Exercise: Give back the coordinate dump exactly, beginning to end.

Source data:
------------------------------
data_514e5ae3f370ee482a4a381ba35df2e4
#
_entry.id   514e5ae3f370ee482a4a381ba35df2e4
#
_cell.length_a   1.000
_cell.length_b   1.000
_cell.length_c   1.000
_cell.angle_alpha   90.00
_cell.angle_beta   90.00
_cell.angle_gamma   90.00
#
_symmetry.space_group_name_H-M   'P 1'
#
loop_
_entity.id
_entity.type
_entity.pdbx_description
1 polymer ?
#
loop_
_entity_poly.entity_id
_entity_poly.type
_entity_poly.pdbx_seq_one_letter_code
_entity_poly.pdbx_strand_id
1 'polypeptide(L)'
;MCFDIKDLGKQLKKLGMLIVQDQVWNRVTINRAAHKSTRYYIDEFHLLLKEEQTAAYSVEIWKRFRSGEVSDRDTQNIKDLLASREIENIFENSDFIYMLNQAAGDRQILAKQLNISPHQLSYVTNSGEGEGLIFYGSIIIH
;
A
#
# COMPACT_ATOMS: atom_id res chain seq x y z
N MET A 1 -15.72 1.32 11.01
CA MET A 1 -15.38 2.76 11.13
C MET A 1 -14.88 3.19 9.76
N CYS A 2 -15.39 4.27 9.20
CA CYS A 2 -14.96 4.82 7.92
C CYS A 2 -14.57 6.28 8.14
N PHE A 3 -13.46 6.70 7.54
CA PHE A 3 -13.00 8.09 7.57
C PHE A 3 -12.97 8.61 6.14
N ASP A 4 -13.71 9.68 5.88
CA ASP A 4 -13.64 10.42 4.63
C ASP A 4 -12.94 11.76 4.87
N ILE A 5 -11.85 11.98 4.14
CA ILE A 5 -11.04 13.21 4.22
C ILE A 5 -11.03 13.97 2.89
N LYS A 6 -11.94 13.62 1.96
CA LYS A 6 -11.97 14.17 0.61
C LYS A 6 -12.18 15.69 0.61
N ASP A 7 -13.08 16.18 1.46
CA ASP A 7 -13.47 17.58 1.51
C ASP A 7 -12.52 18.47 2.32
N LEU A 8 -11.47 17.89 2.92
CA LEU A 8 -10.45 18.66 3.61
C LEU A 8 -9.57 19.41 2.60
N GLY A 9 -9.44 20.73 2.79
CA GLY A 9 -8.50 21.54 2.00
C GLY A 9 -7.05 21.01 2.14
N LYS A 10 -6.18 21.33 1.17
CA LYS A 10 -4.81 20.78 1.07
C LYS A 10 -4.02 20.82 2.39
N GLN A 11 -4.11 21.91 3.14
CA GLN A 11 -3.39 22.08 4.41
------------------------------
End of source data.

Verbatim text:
data_514e5ae3f370ee482a4a381ba35df2e4
#
_entry.id   514e5ae3f370ee482a4a381ba35df2e4
#
_cell.length_a   1.000
_cell.length_b   1.000
_cell.length_c   1.000
_cell.angle_alpha   90.00
_cell.angle_beta   90.00
_cell.angle_gamma   90.00
#
_symmetry.space_group_name_H-M   'P 1'
#
loop_
_entity.id
_entity.type
_entity.pdbx_description
1 polymer ?
#
loop_
_entity_poly.entity_id
_entity_poly.type
_entity_poly.pdbx_seq_one_letter_code
_entity_poly.pdbx_strand_id
1 'polypeptide(L)'
;MCFDIKDLGKQLKKLGMLIVQDQVWNRVTINRAAHKSTRYYIDEFHLLLKEEQTAAYSVEIWKRFRSGEVSDRDTQNIKDLLASREIENIFENSDFIYMLNQAAGDRQILAKQLNISPHQLSYVTNSGEGEGLIFYGSIIIH
;
A
#
# COMPACT_ATOMS: atom_id res chain seq x y z
N MET A 1 -15.72 1.32 11.01
CA MET A 1 -15.38 2.76 11.13
C MET A 1 -14.88 3.19 9.76
N CYS A 2 -15.39 4.27 9.20
CA CYS A 2 -14.96 4.82 7.92
C CYS A 2 -14.57 6.28 8.14
N PHE A 3 -13.46 6.70 7.54
CA PHE A 3 -13.00 8.09 7.57
C PHE A 3 -12.97 8.61 6.14
N ASP A 4 -13.71 9.68 5.88
CA ASP A 4 -13.64 10.42 4.63
C ASP A 4 -12.94 11.76 4.87
N ILE A 5 -11.85 11.98 4.14
CA ILE A 5 -11.04 13.21 4.22
C ILE A 5 -11.03 13.97 2.89
N LYS A 6 -11.94 13.62 1.96
CA LYS A 6 -11.97 14.17 0.61
C LYS A 6 -12.18 15.69 0.61
N ASP A 7 -13.08 16.18 1.46
CA ASP A 7 -13.47 17.58 1.51
C ASP A 7 -12.52 18.47 2.32
N LEU A 8 -11.47 17.89 2.92
CA LEU A 8 -10.45 18.66 3.61
C LEU A 8 -9.57 19.41 2.60
N GLY A 9 -9.44 20.73 2.79
CA GLY A 9 -8.50 21.54 2.00
C GLY A 9 -7.05 21.01 2.14
N LYS A 10 -6.18 21.33 1.17
CA LYS A 10 -4.81 20.78 1.07
C LYS A 10 -4.02 20.82 2.39
N GLN A 11 -4.11 21.91 3.14
CA GLN A 11 -3.39 22.08 4.41